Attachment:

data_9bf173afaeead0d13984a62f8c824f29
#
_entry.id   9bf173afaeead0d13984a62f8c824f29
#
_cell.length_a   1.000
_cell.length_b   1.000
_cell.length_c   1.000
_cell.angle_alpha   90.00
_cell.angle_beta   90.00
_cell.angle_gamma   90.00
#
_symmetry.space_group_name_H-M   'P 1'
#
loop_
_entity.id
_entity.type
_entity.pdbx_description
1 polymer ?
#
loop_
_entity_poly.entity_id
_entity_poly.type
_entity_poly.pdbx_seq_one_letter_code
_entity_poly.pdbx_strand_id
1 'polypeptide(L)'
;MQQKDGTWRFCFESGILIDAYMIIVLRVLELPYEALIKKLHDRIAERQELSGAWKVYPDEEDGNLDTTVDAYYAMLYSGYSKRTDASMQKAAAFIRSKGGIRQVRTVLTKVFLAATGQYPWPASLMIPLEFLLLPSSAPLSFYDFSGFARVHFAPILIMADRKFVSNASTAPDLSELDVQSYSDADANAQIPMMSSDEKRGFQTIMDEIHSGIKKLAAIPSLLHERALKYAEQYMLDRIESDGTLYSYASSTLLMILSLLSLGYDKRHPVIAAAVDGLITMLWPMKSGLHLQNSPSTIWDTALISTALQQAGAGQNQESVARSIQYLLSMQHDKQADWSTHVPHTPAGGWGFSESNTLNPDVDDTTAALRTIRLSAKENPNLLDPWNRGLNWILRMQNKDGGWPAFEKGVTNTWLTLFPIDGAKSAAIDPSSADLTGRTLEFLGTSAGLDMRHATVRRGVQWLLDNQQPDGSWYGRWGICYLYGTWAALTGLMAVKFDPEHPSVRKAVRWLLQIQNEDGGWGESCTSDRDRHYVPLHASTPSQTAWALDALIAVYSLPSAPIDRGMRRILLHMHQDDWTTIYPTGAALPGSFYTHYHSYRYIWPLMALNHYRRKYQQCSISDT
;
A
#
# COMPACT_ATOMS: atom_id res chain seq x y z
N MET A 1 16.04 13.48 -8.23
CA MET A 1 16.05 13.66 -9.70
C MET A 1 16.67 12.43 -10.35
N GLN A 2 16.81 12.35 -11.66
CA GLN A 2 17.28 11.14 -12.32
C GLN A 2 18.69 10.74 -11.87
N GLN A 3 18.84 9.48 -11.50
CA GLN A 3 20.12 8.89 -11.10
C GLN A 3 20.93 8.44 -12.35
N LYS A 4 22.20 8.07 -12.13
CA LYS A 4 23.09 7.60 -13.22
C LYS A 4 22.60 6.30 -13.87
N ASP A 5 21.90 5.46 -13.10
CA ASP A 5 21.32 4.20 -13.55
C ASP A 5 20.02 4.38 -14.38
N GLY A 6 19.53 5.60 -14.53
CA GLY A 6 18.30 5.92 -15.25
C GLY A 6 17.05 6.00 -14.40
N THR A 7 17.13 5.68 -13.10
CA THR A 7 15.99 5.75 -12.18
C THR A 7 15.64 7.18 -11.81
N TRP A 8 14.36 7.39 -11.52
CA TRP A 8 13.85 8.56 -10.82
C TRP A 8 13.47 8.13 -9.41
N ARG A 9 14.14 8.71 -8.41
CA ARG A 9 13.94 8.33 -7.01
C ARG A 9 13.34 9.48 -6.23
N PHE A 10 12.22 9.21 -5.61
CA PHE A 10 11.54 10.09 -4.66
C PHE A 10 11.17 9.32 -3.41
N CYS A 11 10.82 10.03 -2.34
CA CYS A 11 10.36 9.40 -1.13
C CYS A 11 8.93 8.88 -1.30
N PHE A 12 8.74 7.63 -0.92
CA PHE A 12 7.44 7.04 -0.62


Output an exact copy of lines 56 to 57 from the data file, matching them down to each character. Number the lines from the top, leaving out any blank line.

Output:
CA ARG A 9 13.94 8.33 -7.01
C ARG A 9 13.34 9.48 -6.23